We have experimentally produced nanophase sulfide compounds and magnetite embedded in Si-rich amorphous materials by flash-cooling of a gas stream. Similar assemblages are ubiquitous, and often dominant components of samples of impact-processed silica aerogel tiles and submicron grains from comet 81P/Wild 2 were retrieved by NASA's Stardust mission. Although the texture and compositions of nanosulfide compounds have been reproduced experimentally, the mechanisms of formation of these minerals and their relationship with the surrounding amorphous materials have not been established. In this study, we present evidence that both of these materials may not only be produced through cooling of a superheated liquid but they may have also been formed simultaneously by flash-cooling and subsequent deposition of a gas dominated by Fe-S-SiO-O2. In a dust generator at the Goddard Space Flight Center, samples are produced by direct gas-phase condensation from gaseous precursors followed by deposition, which effectively isolates the effects of gas-phase reactions from the effects of melting and condensation. High-resolution transmission electron microscopy images and energy-dispersive spectroscopy analysis show that these experiments replicate key features of materials from type B and type C Stardust tracks, including textures, distribution of inclusions, nanophase size, and compositional diversity. We argue that gas-phase reactions may have played a significant role in the capture environment for nanophase materials. Our results are consistent with a potential progenitor assemblage of micron and submicron-sized sulfides and submicron silica-bearing phases, which are commonly observed in chondritic interplanetary dust particles and in the matrices of the most pristine chondritic meteorites.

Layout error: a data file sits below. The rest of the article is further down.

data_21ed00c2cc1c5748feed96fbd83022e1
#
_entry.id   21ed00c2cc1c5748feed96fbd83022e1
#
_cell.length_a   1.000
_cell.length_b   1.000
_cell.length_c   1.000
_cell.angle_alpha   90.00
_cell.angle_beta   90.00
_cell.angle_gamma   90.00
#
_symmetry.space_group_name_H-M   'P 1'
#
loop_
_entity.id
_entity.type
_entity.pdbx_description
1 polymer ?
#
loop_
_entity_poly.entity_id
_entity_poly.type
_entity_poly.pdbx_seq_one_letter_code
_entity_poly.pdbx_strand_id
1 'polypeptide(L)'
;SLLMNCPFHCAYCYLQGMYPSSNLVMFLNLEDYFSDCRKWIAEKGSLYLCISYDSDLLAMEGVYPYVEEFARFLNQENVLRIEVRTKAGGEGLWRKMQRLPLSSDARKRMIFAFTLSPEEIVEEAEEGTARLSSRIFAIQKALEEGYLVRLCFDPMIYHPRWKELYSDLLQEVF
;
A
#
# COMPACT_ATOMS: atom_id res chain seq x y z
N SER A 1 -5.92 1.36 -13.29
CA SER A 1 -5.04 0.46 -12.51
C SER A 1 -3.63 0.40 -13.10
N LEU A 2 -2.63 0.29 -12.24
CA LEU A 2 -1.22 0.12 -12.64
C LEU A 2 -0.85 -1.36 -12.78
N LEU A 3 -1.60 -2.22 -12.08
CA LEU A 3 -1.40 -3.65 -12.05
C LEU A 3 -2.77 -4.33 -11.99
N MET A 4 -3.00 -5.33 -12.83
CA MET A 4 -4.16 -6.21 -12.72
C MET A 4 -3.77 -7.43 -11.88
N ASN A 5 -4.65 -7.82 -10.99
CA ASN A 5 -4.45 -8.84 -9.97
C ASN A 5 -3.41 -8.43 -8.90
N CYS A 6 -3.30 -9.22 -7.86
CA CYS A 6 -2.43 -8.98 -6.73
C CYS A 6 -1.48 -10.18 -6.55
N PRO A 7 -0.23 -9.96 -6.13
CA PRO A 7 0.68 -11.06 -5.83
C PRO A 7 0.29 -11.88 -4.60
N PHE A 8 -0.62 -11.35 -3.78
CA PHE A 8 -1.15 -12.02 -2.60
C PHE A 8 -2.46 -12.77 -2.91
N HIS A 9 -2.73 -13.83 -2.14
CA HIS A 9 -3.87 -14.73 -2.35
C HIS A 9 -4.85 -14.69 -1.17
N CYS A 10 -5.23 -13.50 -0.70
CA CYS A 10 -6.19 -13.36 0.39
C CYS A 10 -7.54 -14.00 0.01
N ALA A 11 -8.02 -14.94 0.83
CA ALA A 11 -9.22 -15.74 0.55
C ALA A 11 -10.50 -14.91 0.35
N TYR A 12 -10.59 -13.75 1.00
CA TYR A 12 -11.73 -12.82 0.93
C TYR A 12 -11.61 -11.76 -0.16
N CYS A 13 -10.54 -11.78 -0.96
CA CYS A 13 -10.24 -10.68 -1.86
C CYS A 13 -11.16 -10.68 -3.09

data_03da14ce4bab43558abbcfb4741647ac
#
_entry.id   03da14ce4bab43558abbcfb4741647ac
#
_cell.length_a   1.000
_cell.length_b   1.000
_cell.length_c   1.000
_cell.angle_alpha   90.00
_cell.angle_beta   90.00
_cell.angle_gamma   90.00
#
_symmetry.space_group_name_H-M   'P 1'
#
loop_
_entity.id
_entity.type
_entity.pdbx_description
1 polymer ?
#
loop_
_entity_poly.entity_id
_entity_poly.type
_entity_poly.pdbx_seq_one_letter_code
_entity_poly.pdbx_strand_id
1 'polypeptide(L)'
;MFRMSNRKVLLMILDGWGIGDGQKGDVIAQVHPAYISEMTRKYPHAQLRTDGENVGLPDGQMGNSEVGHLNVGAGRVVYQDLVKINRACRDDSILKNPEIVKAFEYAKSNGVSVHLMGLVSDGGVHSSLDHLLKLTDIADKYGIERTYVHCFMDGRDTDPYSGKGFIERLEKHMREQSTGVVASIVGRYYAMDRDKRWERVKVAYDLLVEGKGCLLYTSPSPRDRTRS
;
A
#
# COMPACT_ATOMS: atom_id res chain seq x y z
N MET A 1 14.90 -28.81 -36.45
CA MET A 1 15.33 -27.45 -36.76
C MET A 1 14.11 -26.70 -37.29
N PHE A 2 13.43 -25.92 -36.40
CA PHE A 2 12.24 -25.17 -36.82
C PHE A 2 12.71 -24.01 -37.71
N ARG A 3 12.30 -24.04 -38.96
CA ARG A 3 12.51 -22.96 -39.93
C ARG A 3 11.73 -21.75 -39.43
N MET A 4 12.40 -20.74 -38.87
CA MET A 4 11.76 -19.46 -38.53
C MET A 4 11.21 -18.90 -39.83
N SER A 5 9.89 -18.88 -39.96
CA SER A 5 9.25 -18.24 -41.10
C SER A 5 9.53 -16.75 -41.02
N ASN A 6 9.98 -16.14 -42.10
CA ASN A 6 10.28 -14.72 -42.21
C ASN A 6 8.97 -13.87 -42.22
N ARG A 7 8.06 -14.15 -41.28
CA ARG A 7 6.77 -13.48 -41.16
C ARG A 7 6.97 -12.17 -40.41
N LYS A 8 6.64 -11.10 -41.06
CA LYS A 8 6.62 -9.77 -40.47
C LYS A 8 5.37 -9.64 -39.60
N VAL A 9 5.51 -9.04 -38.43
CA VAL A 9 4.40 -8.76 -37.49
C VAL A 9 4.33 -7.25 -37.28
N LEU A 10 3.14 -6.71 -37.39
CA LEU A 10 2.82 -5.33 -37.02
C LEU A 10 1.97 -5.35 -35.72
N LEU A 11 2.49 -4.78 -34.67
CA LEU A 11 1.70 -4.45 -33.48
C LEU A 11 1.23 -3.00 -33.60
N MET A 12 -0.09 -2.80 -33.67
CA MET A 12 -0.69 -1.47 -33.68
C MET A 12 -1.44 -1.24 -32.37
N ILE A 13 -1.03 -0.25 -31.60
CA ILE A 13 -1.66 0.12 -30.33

All Science Journal Classification (ASJC) codes
- Space and Planetary Science